Suicide

SuicideToday I have been trying to compile songs for my forthcoming Halloween-themed Indie Disco. As I was looking in my hard disk for songs about zombies and vampires, I recalled the spookiest and most disturbing song I have ever listened to. It’s Suicide’s Frankie Teardrop, a song that is probably the most harrowing ten minutes in music, as well as the most under-noticed anti-war message ever. It depicts the utter desperation and despair of a Vietnam vet (and family man) quite effectively and even 31 years later it remains relevant – all you have to do is substitute Vietnam for Iraq and combine it with the current global economic recession. Frankie Teardrop is the quintessential song about nihilism. If you have the guts to listen to it, wait until it gets dark and just lie in bed with the stereo cranked, or better yet head phones cranked. Don’t say I didn’t warn you.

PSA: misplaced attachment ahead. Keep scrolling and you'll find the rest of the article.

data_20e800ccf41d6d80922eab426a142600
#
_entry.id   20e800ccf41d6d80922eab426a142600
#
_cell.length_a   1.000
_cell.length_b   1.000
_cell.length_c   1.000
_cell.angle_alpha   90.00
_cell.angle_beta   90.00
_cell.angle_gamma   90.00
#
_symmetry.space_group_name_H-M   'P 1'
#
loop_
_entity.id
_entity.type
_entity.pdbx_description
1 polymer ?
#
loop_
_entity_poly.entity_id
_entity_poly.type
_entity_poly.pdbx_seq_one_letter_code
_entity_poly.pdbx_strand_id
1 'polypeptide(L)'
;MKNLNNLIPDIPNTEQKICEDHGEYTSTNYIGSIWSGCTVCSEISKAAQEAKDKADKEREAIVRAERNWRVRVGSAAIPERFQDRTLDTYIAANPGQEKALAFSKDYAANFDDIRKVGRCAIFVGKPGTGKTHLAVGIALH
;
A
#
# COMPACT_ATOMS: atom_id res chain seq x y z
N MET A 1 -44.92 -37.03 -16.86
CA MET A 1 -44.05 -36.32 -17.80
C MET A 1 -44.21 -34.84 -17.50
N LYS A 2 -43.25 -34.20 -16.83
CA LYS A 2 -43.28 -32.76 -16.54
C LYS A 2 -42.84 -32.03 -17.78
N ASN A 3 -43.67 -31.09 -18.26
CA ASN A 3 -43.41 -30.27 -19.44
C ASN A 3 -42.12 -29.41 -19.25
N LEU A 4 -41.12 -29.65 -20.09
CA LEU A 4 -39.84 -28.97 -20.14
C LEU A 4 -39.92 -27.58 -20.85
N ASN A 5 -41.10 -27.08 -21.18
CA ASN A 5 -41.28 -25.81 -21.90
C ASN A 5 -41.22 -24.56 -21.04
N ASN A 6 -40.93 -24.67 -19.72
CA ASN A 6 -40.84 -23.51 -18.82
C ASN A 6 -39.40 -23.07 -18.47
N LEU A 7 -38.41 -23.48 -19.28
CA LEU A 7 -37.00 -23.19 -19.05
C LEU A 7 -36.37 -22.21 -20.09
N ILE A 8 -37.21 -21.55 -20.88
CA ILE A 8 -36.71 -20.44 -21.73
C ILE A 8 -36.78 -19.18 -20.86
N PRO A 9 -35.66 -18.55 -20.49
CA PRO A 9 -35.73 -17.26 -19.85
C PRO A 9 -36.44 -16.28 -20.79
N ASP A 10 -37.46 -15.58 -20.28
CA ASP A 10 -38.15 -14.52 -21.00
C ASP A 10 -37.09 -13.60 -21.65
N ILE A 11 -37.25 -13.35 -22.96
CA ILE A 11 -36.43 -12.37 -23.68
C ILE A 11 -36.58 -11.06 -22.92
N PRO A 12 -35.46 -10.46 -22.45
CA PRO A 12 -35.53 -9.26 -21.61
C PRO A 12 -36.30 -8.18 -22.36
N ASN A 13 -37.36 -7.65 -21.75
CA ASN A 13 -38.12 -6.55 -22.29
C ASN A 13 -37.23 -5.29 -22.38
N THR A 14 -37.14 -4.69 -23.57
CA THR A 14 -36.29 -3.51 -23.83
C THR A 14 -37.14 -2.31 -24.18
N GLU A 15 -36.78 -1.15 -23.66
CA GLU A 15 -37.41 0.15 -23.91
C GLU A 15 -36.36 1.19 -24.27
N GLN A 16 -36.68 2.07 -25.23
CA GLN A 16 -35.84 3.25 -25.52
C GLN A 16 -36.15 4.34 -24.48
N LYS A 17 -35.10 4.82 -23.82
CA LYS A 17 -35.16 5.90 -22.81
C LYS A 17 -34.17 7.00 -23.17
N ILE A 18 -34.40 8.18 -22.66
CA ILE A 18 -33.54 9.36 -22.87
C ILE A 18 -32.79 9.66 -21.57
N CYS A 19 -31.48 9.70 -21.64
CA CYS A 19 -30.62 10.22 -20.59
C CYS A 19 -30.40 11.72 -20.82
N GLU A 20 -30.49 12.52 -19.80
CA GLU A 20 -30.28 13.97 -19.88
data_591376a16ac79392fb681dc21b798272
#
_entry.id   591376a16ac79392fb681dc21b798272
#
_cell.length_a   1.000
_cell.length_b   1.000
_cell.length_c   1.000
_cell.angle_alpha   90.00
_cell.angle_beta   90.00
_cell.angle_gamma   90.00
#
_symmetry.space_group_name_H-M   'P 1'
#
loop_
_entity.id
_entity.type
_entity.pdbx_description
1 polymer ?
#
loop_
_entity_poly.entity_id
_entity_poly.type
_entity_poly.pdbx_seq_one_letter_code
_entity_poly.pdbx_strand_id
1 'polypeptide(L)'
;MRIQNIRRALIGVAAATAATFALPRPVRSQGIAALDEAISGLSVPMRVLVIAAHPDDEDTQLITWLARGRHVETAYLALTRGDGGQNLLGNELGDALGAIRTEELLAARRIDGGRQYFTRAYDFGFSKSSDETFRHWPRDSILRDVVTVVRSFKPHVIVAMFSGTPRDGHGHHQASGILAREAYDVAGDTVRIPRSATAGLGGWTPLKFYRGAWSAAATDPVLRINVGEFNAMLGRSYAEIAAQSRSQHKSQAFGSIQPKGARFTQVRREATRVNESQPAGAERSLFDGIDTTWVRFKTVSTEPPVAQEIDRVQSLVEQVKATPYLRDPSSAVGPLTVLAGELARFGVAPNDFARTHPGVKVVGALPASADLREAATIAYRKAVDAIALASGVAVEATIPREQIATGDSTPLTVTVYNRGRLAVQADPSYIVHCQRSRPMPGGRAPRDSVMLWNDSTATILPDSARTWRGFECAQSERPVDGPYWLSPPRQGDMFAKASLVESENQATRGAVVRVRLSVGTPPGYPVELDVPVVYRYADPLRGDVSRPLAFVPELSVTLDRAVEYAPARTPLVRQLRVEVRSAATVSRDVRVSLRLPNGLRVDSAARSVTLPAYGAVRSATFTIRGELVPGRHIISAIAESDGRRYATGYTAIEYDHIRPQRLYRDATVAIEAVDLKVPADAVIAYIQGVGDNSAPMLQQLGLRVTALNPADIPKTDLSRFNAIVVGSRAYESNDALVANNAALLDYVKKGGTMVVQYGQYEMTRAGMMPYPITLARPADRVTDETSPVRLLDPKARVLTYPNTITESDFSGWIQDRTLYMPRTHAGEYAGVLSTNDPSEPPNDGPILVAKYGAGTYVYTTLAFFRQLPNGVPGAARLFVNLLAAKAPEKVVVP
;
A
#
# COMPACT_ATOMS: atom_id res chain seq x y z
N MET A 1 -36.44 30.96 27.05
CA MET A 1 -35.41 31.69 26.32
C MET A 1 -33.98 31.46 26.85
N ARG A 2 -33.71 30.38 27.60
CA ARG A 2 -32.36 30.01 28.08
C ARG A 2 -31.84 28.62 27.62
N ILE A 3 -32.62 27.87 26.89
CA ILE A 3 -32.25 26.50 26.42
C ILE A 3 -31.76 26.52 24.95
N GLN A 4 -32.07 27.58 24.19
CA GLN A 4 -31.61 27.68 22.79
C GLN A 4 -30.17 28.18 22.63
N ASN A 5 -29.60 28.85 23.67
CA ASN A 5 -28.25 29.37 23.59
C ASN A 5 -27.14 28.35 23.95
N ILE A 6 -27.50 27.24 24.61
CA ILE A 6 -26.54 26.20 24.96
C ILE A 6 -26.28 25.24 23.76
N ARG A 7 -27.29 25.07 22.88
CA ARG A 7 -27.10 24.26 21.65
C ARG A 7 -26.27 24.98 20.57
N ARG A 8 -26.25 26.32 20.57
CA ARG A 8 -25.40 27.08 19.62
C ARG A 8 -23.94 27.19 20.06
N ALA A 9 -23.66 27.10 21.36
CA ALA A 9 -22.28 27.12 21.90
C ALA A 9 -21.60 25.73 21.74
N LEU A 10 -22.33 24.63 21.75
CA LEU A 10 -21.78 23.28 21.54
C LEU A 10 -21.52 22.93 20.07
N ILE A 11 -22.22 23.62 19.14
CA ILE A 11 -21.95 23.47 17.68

Suicide emerged alongside the early punk scene in New York City in 1971 and composed of Alan Vega (vocals) and Martin Rev (synthesizers, drum machines). Never widely popular amongst the general public, Suicide’s albums and performances in the late 1970s and early 1980s are regarded as some of the most influential post-punk recordings and helped shape the direction of indie rock, industrial, and dance music. Among others, The Jesus & Mary Chain, The Sisters of Mercy, Henry Rollins, Joy Division, She Wants Revenge, New Order, Soft Cell, Nick Cave, Sigue Sigue Sputnik, Radiohead, Spacemen 3, Spiritualized, R.E.M., and The Kills have listed Suicide as one of their influences. That’s quite an impressive list of bands, isn’t it?

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